What kinds of public works did the New Deal fund in Louisiana?  

Among the most active agencies at work during this era in Louisiana history was the Public Works Administration (PWA). By mid-1939 the PWA had spent more than $79 million on various projects. Barksdale military base, near Shreveport was expanded by the PWA. Charity Hospital and the Huey P. Long Bridge, both in New Orleans, were built through the PWA program. The program also was responsible for the construction of classrooms, offices, shops, and other facilities at Louisiana’s major colleges and universities. The PWA built more than four hundred structures in the state and renovated many more, including civic buildings, community centers, courthouses, and airports. 

The Works Progress Administration (WPA) was established during the second New Deal of 1935. The WPA spent more than $80 million on roads, bridges, water and sewerage systems, parks, playgrounds, public housing, and other projects in Louisiana. The WPA also oversaw a variety of relief and work activities like hot-lunch, library, and bookmobile programs; educational and vocational classes; and literacy drives. The WPA is perhaps best remembered for the Federal One program. This program established the Louisiana Writers Project, the Louisiana branch of the Federal Art Project, and similar programs in music and theater. These agencies were some of the most creative and politically left-leaning of the New Deal. They employed writers, historians, musicians, artists, and actors to create art that expressed appreciation of American regional cultures.  

How did the New Deal reform agriculture in Louisiana?  

Public Works Administration (PWA) and Works Progress Administration (WPA) projects are the most well-known New Deal programs today. However, reforms in agriculture had a larger impact on Louisiana. The Agricultural Adjustment Administration (AAA) changed rural life in Louisiana permanently, especially in the rice and sugar industries. It created a system that favored large-scale, commercial agricultural operations over traditional small farms. The AAA program gave large-scale agricultural operations government support and market stability. 

Under the AAA, cotton farmers were incentivized to reduce production by limiting their total acreage. This decrease created an artificial shortage that then led to higher market prices. Prices for cotton went from under five cents a pound in 1931–32 to thirteen cents in 1934. In addition the federal government paid farmers rent for their unused land. By the end of May 1936, cotton growers in Louisiana had received more than $30 million in rent payments. Further, farmers were also able to profit by planting the unused acreage with other crops or using it for animal pastures. Throughout the 1930s large-scale farmers diversified their crops, mechanized their operations, and reduced their dependence on hand labor. This led to an increase in agricultural income in the state. In 1929 agricultural income was $170 million. In 1932 agricultural income had decreased to $59 million. By 1937 agricultural income had risen to $130 million. This success led to the creation of the modern farm system supported by federal funds.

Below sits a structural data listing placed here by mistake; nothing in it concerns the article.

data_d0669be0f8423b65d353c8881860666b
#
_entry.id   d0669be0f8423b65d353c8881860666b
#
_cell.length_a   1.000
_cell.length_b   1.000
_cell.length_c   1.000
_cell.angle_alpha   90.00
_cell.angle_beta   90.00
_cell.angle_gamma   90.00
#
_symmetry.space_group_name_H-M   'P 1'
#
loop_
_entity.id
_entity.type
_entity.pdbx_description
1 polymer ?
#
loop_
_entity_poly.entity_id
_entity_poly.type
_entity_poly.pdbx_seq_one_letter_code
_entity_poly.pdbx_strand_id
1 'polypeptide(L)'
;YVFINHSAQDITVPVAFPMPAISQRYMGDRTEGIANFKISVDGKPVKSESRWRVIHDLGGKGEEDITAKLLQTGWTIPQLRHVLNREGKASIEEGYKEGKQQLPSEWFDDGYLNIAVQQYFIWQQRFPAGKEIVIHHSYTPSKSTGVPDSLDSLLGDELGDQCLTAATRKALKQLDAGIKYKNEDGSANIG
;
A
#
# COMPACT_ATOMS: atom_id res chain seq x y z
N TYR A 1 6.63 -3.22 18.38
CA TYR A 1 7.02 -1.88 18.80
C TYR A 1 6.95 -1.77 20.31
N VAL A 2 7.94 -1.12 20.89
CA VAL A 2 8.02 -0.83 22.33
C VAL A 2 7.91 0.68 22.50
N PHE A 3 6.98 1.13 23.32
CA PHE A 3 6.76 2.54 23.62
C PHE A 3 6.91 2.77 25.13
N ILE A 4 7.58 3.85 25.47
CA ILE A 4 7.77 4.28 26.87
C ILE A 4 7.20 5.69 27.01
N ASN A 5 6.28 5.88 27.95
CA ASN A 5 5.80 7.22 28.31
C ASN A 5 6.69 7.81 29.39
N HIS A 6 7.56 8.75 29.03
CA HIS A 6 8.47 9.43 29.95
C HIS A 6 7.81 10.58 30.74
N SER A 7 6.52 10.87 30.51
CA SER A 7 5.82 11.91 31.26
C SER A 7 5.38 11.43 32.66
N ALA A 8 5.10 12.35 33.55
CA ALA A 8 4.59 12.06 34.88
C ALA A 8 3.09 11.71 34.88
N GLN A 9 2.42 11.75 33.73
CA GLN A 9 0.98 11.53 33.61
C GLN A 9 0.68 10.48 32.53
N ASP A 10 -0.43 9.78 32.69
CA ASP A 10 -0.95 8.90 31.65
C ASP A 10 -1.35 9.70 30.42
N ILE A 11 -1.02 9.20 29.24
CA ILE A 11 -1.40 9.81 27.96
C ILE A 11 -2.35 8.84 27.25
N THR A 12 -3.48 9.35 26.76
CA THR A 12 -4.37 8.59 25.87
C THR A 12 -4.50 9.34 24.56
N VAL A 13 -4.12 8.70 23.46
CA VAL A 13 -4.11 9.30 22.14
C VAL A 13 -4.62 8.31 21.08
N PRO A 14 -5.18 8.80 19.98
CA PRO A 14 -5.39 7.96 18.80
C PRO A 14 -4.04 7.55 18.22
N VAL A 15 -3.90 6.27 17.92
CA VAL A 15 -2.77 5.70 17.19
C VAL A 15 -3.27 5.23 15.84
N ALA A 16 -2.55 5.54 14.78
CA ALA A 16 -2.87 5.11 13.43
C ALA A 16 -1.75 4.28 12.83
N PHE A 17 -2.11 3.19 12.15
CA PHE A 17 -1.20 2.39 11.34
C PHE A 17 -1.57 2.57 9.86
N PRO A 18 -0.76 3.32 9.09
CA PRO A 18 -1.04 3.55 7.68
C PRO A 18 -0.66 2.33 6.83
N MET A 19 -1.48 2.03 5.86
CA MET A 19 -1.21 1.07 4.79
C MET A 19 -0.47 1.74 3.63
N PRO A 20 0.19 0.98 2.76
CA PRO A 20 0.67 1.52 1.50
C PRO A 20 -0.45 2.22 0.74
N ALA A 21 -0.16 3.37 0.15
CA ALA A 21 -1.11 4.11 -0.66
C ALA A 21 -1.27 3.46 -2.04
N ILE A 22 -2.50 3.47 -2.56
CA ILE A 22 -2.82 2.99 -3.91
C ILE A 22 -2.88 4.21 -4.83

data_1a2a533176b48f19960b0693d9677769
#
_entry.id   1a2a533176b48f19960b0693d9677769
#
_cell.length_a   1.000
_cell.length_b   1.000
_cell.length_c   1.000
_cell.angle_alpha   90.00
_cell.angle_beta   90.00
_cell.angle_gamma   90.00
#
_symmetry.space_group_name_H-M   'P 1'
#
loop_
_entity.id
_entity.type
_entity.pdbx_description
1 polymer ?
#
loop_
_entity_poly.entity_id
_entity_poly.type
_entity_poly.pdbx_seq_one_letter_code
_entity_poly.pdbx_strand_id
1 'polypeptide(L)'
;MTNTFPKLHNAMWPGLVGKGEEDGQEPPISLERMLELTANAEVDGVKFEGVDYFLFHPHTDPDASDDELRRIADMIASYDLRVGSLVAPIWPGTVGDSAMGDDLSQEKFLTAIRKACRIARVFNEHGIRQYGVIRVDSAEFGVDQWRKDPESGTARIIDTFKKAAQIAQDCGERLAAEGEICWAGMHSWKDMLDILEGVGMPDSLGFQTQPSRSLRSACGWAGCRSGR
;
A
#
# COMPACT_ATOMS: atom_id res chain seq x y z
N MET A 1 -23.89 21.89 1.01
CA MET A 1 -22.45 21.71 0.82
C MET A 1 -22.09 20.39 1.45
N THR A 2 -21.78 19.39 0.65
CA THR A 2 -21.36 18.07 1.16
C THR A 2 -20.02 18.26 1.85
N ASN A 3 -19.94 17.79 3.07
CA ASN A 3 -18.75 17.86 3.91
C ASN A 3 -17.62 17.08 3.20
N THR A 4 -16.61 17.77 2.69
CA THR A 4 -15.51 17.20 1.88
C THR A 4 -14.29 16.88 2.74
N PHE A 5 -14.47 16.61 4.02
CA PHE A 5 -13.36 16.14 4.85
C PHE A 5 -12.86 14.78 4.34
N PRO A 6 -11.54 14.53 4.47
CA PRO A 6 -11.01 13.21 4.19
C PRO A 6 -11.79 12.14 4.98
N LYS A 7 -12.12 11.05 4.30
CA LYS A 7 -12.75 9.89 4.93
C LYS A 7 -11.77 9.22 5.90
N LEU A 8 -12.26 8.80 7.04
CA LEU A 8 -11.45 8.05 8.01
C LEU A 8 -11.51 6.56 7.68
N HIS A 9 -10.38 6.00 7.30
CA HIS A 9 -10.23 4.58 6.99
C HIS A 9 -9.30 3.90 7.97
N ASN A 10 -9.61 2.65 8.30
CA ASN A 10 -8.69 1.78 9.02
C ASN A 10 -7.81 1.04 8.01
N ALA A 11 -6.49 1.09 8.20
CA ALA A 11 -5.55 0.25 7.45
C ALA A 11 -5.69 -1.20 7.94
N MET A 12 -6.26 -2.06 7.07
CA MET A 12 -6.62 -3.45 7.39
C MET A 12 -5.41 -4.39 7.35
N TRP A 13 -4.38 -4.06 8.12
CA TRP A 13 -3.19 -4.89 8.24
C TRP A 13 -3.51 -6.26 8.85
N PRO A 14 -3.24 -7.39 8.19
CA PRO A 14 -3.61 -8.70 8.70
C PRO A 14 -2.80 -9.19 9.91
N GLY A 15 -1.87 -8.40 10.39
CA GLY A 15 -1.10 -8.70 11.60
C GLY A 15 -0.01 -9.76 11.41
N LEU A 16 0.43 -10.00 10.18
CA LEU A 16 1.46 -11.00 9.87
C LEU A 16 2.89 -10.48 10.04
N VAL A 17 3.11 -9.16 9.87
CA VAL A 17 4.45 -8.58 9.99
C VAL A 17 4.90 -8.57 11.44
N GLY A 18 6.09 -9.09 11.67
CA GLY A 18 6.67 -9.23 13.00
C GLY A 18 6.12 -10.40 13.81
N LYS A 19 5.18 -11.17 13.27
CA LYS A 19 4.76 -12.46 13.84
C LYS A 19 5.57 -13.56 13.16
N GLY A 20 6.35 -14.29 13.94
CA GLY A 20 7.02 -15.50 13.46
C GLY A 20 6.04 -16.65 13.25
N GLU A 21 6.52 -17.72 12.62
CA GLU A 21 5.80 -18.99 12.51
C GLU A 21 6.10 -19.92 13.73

Unfortunately, the AAA program disrupted the lives of many of Louisiana’s sharecroppers and farm laborers. Landowners receiving federal rent payments were required to share them with their tenants. A half-share tenant would be given half the check amount and so on. However, most landowners kept the entire check. Many tenants were either moved off the land entirely or reduced to day laborers. 

Eventually, the US government attempted to fix the plight of these poor farmers through the programs of the Resettlement Administration and later the Farm Security Administration (FSA). The FSA gave small farmers low-interest loans for land, equipment, and stock purchases. It also set up several community farm projects like Crew Lake in northeastern Louisiana and Terrebonne in the southern part of the state. However, these efforts did little to change the lives of most rural folks in Louisiana. 

The New Deal helped stabilize the US economy and gave people a sense of purpose. These are its greatest achievements. Some New Deal programs were tremendous successes, but there were also many failures and unintended outcomes. Most importantly, FDR created the framework for a powerful federal government that expanded its size during the coming world war and in the decades after. But FDR was unable to solve many of the deep inequities found in 1930s American society. Those problems were left for later generations.